Symptoms of hypoparathyroidism
The symptoms of hypoparathyroidism can include:
- a tingling sensation (paraesthesia) in your fingertips, toes and lips
- twitching facial muscles
- muscle pains or cramps, particularly in your legs, feet or tummy
- mood changes, such as feeling irritable, anxious or depressed
- dry, rough skin
- coarse hair that breaks easily and can fall out
- fingernails that break easily
You should see your GP if you have the symptoms above and are concerned. Hypoparathyroidism is diagnosed after a blood test has shown:
- low parathyroid hormone levels
- low calcium levels
- high phosphorus levels
Treatment for hypoparathyroidism involves taking supplements, usually for life, to restore normal calcium and phosphorus levels.
Treatment aims to relieve your symptoms and bring the levels of calcium and other minerals in your blood back to normal.
The normal calcium range is around 2.2 to 2.6 millimoles per litre (mmol/L). You'll be advised to keep your calcium levels in a slightly lower range – for example, 1.8 to 2.25mmol/L. Your recommended range will depend on your circumstances.
Calcium carbonate and vitamin D supplements – are available from pharmacies, and can be taken to restore your blood calcium to these levels. They usually have to be taken for life.
Ask your GP or pharmacist if you need information about the supplements.
You'll also need to have regular blood tests to monitor your parathyroid hormone, calcium and phosphorus levels.
If your blood calcium levels fall to a dangerously low level or you keep having muscle spasms, you may need to be given calcium through a drip directly into your vein.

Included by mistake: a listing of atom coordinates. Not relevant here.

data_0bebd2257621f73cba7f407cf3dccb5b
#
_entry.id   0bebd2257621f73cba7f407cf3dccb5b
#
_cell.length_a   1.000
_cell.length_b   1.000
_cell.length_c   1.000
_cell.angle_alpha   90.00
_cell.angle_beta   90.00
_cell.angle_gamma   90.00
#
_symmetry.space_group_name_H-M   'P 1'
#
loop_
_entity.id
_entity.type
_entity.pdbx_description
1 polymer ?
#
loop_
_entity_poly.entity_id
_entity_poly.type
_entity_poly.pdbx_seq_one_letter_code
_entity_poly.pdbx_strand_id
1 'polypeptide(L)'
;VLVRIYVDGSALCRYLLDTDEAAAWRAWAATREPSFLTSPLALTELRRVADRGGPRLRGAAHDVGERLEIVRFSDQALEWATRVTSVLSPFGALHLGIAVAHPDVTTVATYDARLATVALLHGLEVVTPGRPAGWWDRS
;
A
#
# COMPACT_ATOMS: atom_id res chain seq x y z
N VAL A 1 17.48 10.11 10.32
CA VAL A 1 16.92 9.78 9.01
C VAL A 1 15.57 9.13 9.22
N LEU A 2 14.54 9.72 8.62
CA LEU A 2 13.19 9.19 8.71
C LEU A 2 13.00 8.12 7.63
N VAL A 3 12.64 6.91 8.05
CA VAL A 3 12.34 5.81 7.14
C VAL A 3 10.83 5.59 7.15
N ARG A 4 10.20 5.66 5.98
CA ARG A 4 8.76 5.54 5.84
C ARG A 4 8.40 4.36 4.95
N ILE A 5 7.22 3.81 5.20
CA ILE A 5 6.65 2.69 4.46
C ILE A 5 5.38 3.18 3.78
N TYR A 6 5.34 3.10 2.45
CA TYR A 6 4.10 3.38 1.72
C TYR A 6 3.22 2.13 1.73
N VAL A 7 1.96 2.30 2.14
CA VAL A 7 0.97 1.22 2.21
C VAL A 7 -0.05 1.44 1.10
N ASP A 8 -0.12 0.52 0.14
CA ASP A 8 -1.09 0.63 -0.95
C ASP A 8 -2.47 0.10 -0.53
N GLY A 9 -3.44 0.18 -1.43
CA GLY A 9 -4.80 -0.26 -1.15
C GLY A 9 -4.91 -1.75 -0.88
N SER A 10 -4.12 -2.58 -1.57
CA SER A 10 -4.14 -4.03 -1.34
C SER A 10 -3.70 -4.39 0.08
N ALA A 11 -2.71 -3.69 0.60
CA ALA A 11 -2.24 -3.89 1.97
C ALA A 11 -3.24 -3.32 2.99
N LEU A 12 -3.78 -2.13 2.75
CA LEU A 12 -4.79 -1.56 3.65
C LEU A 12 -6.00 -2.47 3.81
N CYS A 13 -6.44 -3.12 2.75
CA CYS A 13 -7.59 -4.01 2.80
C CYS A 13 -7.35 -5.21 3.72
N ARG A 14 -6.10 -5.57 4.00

It's also recommended that you follow a high-calcium, low-phosphorus diet.
Good sources of calcium include:
- milk, cheese and other dairy foods
- leafy green vegetables, such as broccoli, cabbage and okra – but not spinach
- soya beans
- soya drinks with added calcium
- bread and anything made with fortified flour
- fish where you eat the bones, such as sardines and pilchards
Phosphorus is found in:
- red meat
Causes of hypoparathyroidism
The most common cause of hypoparathyroidism is removal of or accidental injury to the parathyroid glands during surgery to the neck.
Other causes include:
- autoimmune conditions, where the body mistakenly attacks its own tissues – such as Addison's disease and pernicious anaemia
- being born without parathyroid glands or with glands that don't work properly – for example, people with the inherited genetic disorder DiGeorge syndrome are born without parathyroid glands
- radiotherapy to treat throat or neck cancer
- low blood magnesium levels – for example, because of alcohol misuse